Security researchers said criminals create new phishing campaigns designed to take advantage of the Colonial Pipeline attack’s popularity.
It is common for attackers to create phishing emails themed after well-known events to trick people into clicking links and other suspicious content.
Customers of the cybersecurity firm INKY reported receiving emails that warned them about the ransomware attack against Colonial Pipeline. They were asked to download updates to prevent a similar scenario from happening to them.
The links were hosted on NameCheap domains with convincing names like ms-sysupdate.com and selectivepatch.com. Attackers used the same domains for sending emails and hosting URLs.
The attackers used the images and logos of the target company to make the fake websites look more convincing. After clicking on a download button, the victims downloaded a “Cobalt Strike” file onto their computers called “Ransomware_Update.exe.”
The “Cobalt Strike” ransomware was the second most prevalent threat detected by Red Canary in 2021.
INKY says a month after the pipeline company paid the DarkSide Group millions in ransom money, they started seeing this phishing attack.
“In this environment, phishers tried to exploit people’s anxiety, offering them a software update that would ‘fix’ the problem via a highly targeted email that used design language that could plausibly be the recipient’s company’s own,” Alibe wrote. “All the recipient had to do was click the big blue button, and the malware would be injected.”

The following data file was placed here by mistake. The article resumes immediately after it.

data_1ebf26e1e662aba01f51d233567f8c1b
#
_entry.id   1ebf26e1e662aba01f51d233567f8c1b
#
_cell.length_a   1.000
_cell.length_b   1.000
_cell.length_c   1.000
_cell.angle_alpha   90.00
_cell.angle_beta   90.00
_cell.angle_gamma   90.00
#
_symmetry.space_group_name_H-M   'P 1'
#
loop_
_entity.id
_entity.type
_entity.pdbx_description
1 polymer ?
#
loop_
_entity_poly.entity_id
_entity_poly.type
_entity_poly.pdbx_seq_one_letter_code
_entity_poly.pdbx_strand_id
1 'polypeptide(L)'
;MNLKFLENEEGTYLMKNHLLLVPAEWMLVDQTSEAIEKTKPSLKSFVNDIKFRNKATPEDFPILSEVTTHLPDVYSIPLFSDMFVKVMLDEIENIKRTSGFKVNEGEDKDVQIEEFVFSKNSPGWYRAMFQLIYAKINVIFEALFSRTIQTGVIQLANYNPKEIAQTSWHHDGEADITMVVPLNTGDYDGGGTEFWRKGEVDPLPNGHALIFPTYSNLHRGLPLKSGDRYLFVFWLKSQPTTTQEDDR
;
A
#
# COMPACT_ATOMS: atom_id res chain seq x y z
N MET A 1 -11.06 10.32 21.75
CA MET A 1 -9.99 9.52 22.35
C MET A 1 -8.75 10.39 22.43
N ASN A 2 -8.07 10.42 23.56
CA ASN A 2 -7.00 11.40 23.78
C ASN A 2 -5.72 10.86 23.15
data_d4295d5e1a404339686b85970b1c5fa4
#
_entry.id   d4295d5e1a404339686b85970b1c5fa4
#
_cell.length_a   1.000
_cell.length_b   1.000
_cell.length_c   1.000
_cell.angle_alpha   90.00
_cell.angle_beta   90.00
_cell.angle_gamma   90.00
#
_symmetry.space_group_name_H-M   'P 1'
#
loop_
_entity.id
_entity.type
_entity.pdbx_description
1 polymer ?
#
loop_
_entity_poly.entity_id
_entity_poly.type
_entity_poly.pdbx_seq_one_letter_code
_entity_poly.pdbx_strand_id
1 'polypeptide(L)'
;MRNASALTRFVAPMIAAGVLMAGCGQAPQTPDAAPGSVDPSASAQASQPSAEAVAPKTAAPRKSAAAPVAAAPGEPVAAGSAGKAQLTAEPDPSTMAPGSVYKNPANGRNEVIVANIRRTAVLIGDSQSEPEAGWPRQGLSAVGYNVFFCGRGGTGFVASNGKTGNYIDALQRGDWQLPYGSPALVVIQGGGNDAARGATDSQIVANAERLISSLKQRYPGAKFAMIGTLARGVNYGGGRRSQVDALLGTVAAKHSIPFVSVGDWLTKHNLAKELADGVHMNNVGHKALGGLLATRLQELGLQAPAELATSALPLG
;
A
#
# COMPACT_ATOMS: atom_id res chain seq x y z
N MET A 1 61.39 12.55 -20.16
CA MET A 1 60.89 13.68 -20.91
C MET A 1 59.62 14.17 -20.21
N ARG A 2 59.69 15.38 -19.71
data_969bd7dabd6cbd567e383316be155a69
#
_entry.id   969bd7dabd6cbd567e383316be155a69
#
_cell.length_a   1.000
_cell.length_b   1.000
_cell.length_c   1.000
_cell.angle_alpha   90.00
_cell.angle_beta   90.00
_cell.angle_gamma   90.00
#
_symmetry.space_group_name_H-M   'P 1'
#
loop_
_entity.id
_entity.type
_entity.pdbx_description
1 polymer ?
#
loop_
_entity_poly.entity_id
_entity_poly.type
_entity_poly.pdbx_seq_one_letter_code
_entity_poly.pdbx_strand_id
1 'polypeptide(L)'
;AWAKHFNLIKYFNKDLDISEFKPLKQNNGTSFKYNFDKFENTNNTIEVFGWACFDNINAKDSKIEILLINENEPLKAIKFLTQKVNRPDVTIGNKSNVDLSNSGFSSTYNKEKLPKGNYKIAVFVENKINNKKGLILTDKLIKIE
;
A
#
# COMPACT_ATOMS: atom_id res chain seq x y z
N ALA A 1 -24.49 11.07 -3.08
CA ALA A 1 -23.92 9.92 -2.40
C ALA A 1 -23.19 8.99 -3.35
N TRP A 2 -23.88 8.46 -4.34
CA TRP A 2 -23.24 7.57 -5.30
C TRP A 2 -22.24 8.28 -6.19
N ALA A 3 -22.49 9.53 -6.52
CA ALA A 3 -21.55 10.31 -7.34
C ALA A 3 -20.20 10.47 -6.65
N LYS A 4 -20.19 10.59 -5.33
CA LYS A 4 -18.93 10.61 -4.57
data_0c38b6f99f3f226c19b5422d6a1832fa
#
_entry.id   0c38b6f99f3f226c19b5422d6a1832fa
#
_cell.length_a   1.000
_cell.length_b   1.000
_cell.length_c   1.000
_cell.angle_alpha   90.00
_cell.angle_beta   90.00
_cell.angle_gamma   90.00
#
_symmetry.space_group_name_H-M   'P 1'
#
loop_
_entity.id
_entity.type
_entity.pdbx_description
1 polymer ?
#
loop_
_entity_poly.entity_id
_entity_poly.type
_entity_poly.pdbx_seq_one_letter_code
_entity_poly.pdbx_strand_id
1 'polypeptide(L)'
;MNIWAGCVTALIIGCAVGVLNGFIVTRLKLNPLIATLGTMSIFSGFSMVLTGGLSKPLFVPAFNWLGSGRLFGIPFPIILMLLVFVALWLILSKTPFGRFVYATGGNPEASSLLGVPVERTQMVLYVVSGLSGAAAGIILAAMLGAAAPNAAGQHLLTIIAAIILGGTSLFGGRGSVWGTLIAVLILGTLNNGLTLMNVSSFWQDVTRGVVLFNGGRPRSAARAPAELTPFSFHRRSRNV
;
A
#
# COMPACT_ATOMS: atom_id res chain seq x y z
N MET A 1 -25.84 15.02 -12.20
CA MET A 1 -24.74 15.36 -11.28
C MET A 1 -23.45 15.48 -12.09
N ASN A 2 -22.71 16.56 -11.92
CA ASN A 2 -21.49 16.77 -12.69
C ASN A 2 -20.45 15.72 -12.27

The attackers also made their emails look like they have been sent by the user’s own company, which helped them capitalize on the fear around ransomware.
“If it looks as if it was sent by the company itself (e.g., from HR, IT or Finance), does it in fact originate from an email server under the company’s control? If it looks like the HR or IT Departments but deviates from the norm, that should be a flag,” the blog post said.
Alibe said IT teams should expect more of similar attacks:
“We would not be surprised if we see attackers use the recent Nobelium-USAID phishing campaign as a lure,” Alibe said.